As It Might Have Been.
A DOMESTIC DRAMA.
Fair (UK), February 9, 1905
[Showing how, in the author’s opinion, the dramatic possibilities of “She’s” return to earth might have been developed a good deal more effectively than they have been developed by Mr. Rider Haggard in the Windsor Magazine.]
S CENE: A bedroom. Leo Vincey is standing in his shirt-sleeves before the looking-glass. He holds a razor in his hand, which is shaking. He has filled out a good deal since we last met him, but might still be taken for a Young Greek God in the dusk with a light behind him.
Leo (looking at his hand): I daren’t. I’m as jumpy as a cat. If I once started shaving I should turn up at the church a mass of sticking-plaster. And whoever heard of a Greek God wearing sticking-plaster! On the other hand, no girl wants to marry a man with a chin like the roll of a musical-box. I must get a shave at the club. Jove! I shall be glad when it’s over. Holly’s just right for best man. No nerves and excitability. All solid, solid— (The door bursts open, and Holly rushes in, violently excited.) Hullo, Holly! Glad you’ve come. I say, look here. I’ve forgotten the rules. Do I take her left hand, or does she—?
Holly (with restraint, eyeing Leo’s razor with an assumption of unconcern): That looks a good bit of steel. Where did you get it? May I—? (Takes the razor from Leo, closes it, and throws it to the other end of the room.) Now, can you stand a shock?
Leo (in a pitiable state of nerves): What? What? What? What on earth is it, man? What’s happened? What?
Holly: She has come back!
Leo: She? Whom do you mean? Who?
Holly: Brace up, my dear old chap. Ayesha.
Leo (springing into the air): What!!
Holly: It’s a fact. It’s in the Mail, and all the papers.
Leo: But, confound it, man, you know as well as I do that she was burnt to a cinder. We stood and watched her do it.
Holly: I’m awfully sorry. Would have prevented it if I could. It’s all the fault of these novelists. Haggard, don’t you know, read that Sherlock Holmes hadn’t really fallen over the cliff, so he didn’t see why he shouldn’t try the same game. Said he was prepared to resurrect characters against Doyle any day in the week. So it seems She wasn’t burnt after all. The lady we saw shrivel up was a Miss Jane Smith, her double. Sister of John Smith. It runs in the family.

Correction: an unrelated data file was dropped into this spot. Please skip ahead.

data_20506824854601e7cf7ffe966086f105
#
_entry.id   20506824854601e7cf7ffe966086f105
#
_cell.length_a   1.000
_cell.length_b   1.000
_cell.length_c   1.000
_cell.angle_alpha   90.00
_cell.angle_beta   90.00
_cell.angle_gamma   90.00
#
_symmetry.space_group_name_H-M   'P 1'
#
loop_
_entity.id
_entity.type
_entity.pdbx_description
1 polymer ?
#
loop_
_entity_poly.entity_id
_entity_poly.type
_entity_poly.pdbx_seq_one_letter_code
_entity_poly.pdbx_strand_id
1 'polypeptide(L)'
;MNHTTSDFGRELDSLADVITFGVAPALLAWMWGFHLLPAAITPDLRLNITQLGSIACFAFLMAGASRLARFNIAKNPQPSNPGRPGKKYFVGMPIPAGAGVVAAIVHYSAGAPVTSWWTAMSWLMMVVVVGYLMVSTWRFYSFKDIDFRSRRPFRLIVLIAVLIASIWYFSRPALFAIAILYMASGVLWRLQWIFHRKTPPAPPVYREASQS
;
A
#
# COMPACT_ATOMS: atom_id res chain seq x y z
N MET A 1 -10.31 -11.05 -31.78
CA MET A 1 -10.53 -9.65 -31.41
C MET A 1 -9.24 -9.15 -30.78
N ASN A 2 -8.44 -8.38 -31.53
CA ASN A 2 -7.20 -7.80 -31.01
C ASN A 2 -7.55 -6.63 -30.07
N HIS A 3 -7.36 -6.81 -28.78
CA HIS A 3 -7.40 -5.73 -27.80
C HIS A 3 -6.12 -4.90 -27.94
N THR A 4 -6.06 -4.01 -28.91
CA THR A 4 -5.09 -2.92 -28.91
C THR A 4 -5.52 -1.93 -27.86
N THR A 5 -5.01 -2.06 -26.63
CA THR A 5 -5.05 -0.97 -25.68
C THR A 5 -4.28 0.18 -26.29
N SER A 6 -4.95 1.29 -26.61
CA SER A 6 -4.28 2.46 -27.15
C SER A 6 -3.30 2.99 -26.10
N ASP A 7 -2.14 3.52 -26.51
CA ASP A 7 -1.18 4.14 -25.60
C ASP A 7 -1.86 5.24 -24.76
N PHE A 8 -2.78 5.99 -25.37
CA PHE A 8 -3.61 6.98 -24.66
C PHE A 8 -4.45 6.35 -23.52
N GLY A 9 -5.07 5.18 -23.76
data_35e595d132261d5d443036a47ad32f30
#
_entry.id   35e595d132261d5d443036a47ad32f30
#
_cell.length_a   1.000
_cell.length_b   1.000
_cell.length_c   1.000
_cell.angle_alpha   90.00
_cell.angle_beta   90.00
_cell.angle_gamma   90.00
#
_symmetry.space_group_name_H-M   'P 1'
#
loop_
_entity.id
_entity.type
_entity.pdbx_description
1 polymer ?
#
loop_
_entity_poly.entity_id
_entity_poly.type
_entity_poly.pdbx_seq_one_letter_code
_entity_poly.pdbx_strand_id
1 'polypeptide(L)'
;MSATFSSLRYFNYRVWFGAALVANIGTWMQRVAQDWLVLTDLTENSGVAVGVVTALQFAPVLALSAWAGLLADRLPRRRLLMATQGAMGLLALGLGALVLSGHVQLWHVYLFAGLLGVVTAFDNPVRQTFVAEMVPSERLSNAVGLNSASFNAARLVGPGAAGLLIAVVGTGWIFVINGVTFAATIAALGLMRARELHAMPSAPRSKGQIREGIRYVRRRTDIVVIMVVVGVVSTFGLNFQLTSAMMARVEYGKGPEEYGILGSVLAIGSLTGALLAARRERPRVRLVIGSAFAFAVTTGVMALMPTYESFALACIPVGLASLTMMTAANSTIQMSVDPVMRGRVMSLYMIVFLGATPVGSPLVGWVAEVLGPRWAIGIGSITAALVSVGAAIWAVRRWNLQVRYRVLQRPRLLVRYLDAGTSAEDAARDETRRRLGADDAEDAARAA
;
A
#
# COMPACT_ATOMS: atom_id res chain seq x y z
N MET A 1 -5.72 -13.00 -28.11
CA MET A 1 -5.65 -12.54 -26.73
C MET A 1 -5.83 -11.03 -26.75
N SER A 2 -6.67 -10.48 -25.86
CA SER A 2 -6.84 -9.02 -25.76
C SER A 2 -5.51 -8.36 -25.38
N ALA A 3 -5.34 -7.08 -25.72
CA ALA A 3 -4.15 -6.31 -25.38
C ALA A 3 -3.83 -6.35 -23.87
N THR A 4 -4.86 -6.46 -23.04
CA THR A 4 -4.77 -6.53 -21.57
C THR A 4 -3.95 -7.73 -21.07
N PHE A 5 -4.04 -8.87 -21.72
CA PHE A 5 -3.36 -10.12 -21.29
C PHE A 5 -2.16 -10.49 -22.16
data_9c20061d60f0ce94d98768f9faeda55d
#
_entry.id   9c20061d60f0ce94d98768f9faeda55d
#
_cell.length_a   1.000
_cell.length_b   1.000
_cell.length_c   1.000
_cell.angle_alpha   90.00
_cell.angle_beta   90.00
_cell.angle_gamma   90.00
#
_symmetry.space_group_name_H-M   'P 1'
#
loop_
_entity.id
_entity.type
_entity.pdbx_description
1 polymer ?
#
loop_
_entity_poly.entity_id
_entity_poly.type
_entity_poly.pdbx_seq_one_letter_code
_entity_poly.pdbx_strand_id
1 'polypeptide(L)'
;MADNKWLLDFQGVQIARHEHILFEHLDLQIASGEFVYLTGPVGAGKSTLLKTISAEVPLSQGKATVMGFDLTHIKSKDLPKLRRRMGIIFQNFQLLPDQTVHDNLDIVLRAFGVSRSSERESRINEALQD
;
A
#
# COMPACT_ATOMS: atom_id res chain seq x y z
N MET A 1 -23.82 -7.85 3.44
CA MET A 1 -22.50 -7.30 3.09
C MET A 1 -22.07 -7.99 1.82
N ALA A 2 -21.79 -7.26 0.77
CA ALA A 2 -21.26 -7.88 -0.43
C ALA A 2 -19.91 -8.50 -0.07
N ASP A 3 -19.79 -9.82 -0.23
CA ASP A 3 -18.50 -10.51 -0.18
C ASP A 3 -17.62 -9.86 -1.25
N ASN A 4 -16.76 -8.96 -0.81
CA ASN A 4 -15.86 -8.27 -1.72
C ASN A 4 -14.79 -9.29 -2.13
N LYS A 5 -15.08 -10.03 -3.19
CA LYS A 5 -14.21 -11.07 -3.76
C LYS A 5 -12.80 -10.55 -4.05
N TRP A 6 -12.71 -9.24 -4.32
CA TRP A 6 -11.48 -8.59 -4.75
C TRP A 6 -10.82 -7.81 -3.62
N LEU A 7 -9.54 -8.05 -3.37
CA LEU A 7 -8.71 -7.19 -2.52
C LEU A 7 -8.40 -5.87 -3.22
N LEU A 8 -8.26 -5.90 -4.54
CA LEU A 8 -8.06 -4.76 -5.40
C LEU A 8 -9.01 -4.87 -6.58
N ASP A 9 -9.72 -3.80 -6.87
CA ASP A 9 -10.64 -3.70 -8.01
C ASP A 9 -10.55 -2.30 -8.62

Leo: But what the dooce is going to happen? However (hopefully), she doesn’t know my address.
Holly (hesitatingly): Well, the fact is, old man—brace up, she—er in short, she does. Haggard gave it to her.
Leo: And now on my wedding-day she turns up! Oh, it’s a little hard. And, by Jingo! (Jumps.)
Holly: What? What?
Leo: Why, she’s dead certain to be jealous of poor little Molly. And when she’s jealous you know what that means! She’ll simply electrocute her, as she did that other girl Thingummy. You know the girl I mean.
Holly (thoughtfully): Ye-e-s. There will certainly be unpleasantness.
Leo: But half a second, Holly, I’ve got it. If I remember, you were fond of her yourself.
Holly (blushing): Well er— There were moments— That is to say— In short— Of course, I don’t deny that she had attractions, though hardly in my line. I prefer your slim, small, jolly little brown-haired type of girl, with dark blue eyes, don’t you know. She would behave like Sarah Bernhardt.
Leo: Well, anyhow, for the sake of a pal cut me out, old man. Take her to Cambridge, and show her the Backs. Take her up to the top of King’s, and show her the view. Then break it to her gently that all is over, and so on. See? What?
Holly (stiffly): My dear Leo, it is impossible. She used to make puns on my name.
(They stand looking at one another in silence. There is a knock at the door.)
The Landlady (in her No. 7 voice, the “shocked and surprised”): Mr. Vincey, there is a strange lady a-waiting for you in the sitting-room, and she says she’s going to wait till she sees you.
Holly: Did she give her name?
The Landlady: Yes, sir. Name of Asher.